Appreciate the info.
  5. I've used solder suckers for years. They are great, and inexpensive. Rad Shack may have them I don't know. The other stuff is desoldering braid, I know the Shack has that stuff. It doesn't work as well, IMO, especially if you have large solder joints to unglue. You could mail order a sucker from Digikey, (www.digikey.com) if you can't find it anywhere else. something else I do is to heat the joint and then tap the board on the table top so the molten solder comes out. Probably not the best for the circuit board though.

    You might haveluck with the method you started with - layin g the soldering iron across all three terminals. But I know the BTC has a concentric pot, which has 6 terminal.

    The whole idea is a good one though, I thought about doing just that with a BTC I had once, only in reverse. Ended up trading for for the style I wanted though.

  6. Passinwind

    Passinwind I know nothing. Commercial User

    Dec 3, 2003
    Columbia River Gorge, WA.
    Owner/Designer &Toaster Tech Passinwind Electronics
    Nope, that'll tweak the board when you rock the pot. If you know you're going to replace the pot, cut the leads just shy of the circuit board. Use good flush cutters, not dikes. Then you can remove them carefully one at a time, using needlenose pliers or a hemostat. If it's a double sided board, this is going to be by far the easiest method. Even though I have a desoldering station, I still cut the leads first in most cases. Pots are generally a lot cheaper than circuit cards.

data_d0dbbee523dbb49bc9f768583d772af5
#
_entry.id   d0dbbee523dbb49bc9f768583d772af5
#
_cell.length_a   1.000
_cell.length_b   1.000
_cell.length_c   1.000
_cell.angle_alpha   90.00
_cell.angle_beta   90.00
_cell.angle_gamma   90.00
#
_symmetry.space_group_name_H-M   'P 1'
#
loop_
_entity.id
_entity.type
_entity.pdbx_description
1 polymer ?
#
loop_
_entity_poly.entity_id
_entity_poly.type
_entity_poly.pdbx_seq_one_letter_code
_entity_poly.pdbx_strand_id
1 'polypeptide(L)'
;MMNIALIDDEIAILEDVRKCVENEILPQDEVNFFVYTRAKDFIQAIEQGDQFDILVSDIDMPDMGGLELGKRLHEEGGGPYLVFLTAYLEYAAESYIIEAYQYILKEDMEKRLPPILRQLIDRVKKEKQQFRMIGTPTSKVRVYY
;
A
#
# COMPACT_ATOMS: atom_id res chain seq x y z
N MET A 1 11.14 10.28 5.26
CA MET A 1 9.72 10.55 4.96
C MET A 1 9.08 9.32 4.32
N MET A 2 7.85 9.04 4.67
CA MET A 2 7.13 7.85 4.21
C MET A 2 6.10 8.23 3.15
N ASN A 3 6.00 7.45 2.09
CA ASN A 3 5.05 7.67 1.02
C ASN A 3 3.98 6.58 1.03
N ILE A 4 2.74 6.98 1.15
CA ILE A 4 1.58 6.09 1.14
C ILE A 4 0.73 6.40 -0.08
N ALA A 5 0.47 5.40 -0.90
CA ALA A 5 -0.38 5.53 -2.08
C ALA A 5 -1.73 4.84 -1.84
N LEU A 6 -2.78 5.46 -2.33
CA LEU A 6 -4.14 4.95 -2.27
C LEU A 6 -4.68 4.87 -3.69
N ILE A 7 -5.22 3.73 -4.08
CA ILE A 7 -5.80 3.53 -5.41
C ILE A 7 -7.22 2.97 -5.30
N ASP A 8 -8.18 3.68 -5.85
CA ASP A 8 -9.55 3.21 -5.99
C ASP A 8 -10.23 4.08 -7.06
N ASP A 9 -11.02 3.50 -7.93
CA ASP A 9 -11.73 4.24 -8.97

I strongly prefer solder wick to bulb suckers or the piston style ones for most circuit board repairs. They all have their place though, and solder wick takes some time to get good with. One big advantage to it it that it reduces solder splashes, which sometimes create big headaches. You have to tin and trim solder wick frequently, so practice on junk stuff quite a bit before you try to use it on anything important. Solder wick comes in a lot of different sizes and formulations too. The Radio Shack stuff is actually pretty decent IME.